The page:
Let’s go over this more thoroughly, since this is an extremely common misconception among Indians. Most people I have talked to, believe that the intent of reservations was to ensure economic upliftment of Dalits and Adivasis. That is, to bring them at par with upper-castes in terms of education and wealth. Instead, the actual reason was to ensure representation of Dalits and Adivasis in governmental institutions. And the hope was that, in time, when the forward and backward castes worked with each other, side-by-side, casteism would eventually go away. In fact, the word Reservation is a misnomer. The appropriate word for it used in the Indian constitution is Representation. It is not given to anyone in his/her individual capacity. It is given to an individual as a representative of an underprivileged community.
This fact about the intent behind reservations is sufficient to debunk another common argument against reservations. Summarily, this argument says that if a Dalit or Adivasi family availed of reservations once, and rose to a better economic status, then their kids don’t need reservations. This argument would hold value had the focus of reservations been economic upliftment. But as we know now, the intent is representation. And even though a Dalit family may have achieved middle-class economic status, they remain a part of the Dalit community, and hence would able to represent that community in government.
When I talk about representation, some people say: if representation is what you want, why not have quotas for all sections of society. Why just Dalits and Adivasis? I, too, have a right to be represented in government. Don’t I?
Yes. Yes, you do. But your community is most likely already represented in government without need of reservation. Reservations are required for groups that will be unable to get representation without them, such as Dalits. To understand this better, let’s examine a section of society where there is no reservation: the private industry.
Let’s look at the top 1000 companies of India. What percentage of their board members are from SC/ST communities, given that SC/ST comprise approximately 28% of the Indian population ? We know that most companies strive to create a meritocracy in their ranks. And obviously, no sane person believes that Dalits have less talent, or less intelligence than people from forward castes. So we would expect their percentage among company board members to be near about their percentage in the population. But what does the actual data say? A study done in 2010 found that only 3.5% of board members were SC/ST, while close to 93% were forward castes.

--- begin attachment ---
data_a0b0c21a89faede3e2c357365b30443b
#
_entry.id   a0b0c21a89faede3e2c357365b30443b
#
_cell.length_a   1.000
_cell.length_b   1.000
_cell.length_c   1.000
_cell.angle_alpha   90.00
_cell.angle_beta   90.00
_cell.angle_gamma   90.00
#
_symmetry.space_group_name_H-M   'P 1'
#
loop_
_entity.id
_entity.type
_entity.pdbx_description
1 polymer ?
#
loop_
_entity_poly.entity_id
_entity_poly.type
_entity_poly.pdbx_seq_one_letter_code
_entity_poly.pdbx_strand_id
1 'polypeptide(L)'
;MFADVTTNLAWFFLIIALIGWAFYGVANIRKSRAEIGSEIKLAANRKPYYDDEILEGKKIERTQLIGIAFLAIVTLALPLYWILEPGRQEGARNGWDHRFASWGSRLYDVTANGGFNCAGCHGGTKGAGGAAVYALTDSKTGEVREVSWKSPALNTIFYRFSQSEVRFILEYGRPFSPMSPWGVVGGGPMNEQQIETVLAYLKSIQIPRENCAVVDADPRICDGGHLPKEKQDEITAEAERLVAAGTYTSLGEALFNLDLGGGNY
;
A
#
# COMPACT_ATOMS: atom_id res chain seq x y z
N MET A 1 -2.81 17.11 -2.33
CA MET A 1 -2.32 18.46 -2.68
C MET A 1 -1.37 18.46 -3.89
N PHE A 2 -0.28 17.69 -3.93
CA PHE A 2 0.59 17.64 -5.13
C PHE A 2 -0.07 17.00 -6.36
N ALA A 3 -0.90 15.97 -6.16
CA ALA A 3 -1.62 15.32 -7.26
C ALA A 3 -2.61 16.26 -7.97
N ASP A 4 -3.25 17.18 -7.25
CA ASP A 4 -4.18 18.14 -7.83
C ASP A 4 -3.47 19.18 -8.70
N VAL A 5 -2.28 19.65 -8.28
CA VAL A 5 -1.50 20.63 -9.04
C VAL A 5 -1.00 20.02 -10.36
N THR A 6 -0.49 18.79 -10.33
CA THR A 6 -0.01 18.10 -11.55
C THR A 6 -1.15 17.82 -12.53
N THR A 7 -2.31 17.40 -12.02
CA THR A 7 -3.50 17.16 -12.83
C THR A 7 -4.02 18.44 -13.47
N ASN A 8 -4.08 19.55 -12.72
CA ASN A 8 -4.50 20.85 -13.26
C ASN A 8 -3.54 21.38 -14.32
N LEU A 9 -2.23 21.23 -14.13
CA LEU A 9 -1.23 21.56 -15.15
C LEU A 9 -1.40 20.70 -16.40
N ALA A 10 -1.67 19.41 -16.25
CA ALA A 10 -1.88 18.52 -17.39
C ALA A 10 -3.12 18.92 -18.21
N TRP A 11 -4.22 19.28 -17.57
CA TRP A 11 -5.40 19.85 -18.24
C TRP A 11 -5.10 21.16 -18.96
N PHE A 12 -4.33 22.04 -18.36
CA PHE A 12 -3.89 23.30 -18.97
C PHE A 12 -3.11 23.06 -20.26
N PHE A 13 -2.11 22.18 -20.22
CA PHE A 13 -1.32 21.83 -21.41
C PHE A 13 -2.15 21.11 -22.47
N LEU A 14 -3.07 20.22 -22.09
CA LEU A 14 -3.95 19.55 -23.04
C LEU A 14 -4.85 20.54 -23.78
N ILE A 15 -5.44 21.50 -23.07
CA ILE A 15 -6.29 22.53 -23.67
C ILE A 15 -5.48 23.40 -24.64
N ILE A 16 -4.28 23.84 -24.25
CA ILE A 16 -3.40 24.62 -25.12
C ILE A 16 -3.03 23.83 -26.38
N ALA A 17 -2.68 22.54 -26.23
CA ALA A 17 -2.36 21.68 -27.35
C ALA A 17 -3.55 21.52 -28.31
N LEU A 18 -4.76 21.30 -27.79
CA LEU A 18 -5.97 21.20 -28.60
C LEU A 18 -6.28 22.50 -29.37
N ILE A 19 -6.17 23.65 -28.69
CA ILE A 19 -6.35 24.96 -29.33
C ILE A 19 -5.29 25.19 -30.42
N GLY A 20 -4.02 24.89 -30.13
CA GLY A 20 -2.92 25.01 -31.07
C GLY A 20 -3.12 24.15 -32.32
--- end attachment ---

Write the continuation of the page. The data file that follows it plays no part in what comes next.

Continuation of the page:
But why? If these companies are sworn to meritocracy, why this discrepancy? Because no meritocracy exists in a vacuum. Indian companies exist within the context of India’s social structure. Even though recruiters would swear that they don’t even look at an applicant’s caste, biases do come into play. For instance, a randomized control trial done in 2005-06 found that an application with a Dalit name had only a 67% chance of being called for the second round as compared to the application of an equally qualified higher caste Hindu . Also, recruiters will freely admit to you that they favor candidates who have a good family background. Now, imagine a Dalit candidate who is the first person to receive education in their family. This criterion will, obviously, put them at a disadvantage.
Now, I am not advocating for reservations in the private sector, but you see how social biases can affect the recruitment process to the detriment of marginalized groups.
They eat up all the good seats
Another argument against reservations is that candidates of the general category suffer because they get to compete for less seats than are actually there. This is fallacious, given the population share of reserved categories versus the general category.
Scheduled Castes constitute 19.5% of the population. Their mandated quota in government is 15%. Scheduled Tribes constitute 8.7%, with their quota being 7.5%. OBC constitute 41% of the population. Their quota is only 27%. All of the people in the general category, combined, make up only 30.8% of the Indian population. Yet, they can compete for 50.5% of governmental opportunities.